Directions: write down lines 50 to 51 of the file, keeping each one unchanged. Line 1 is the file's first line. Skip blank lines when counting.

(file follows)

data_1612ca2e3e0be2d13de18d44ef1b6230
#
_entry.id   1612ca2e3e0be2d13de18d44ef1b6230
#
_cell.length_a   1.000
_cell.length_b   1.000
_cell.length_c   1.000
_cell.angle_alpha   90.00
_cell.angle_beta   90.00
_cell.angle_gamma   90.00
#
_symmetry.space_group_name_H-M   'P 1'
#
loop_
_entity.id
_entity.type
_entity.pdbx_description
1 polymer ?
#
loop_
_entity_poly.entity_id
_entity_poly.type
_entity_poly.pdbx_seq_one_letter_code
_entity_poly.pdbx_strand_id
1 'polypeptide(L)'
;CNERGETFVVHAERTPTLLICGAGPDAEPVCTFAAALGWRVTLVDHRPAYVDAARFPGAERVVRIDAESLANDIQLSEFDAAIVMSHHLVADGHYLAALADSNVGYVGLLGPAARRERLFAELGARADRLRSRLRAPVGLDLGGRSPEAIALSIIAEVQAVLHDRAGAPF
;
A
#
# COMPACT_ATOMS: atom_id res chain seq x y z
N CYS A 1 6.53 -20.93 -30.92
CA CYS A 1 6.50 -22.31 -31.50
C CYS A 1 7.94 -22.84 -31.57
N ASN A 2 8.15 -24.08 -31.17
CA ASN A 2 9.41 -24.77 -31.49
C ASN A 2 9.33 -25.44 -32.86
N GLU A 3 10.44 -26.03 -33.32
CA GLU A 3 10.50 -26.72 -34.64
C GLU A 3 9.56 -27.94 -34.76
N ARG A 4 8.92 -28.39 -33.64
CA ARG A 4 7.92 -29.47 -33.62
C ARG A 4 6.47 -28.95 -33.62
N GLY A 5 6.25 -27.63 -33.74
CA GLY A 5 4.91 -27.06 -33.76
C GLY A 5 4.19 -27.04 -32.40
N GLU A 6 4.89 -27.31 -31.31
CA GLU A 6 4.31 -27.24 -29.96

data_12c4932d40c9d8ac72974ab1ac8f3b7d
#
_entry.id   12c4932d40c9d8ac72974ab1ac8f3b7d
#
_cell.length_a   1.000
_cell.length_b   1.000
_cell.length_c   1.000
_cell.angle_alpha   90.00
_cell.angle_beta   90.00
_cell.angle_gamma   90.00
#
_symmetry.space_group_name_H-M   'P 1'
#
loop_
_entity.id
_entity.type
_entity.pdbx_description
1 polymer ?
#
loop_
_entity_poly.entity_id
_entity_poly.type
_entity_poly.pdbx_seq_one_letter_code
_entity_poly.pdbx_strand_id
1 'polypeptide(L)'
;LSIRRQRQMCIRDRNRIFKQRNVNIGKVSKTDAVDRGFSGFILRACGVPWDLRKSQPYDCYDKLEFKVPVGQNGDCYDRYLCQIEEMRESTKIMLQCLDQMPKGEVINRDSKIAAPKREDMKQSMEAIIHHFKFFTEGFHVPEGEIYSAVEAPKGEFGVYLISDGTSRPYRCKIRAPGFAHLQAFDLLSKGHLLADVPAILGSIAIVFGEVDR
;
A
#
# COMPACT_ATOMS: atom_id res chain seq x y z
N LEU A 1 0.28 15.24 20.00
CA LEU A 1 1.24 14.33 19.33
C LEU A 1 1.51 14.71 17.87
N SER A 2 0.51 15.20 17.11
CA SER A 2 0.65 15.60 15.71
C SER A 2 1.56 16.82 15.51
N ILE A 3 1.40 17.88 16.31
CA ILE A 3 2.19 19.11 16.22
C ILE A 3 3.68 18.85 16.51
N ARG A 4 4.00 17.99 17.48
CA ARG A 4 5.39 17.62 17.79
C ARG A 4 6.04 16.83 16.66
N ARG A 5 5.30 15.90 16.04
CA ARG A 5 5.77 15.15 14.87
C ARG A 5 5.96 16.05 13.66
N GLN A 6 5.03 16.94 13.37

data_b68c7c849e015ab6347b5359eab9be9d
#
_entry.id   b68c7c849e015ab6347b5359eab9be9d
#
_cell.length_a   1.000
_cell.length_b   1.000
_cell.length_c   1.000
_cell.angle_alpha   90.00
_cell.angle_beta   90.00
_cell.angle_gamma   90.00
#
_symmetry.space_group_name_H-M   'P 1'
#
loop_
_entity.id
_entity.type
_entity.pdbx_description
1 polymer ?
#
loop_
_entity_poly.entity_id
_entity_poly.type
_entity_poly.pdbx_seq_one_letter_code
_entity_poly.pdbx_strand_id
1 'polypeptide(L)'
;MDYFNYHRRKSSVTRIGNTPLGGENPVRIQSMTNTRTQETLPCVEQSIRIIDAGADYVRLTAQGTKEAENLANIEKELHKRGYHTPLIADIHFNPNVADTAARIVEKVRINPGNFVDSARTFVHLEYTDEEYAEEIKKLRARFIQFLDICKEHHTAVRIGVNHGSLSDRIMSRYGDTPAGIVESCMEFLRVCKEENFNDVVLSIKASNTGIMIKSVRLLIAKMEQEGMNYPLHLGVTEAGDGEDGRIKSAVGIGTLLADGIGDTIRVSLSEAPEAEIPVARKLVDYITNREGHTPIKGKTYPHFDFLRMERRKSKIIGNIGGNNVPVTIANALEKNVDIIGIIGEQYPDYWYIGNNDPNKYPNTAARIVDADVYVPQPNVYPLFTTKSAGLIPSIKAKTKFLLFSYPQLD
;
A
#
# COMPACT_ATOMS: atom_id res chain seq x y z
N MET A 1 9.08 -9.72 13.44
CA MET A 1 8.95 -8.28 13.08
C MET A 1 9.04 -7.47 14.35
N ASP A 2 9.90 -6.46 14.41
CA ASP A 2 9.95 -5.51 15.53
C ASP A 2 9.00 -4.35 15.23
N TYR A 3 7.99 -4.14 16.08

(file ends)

_entry.id   12c4932d40c9d8ac72974ab1ac8f3b7d
#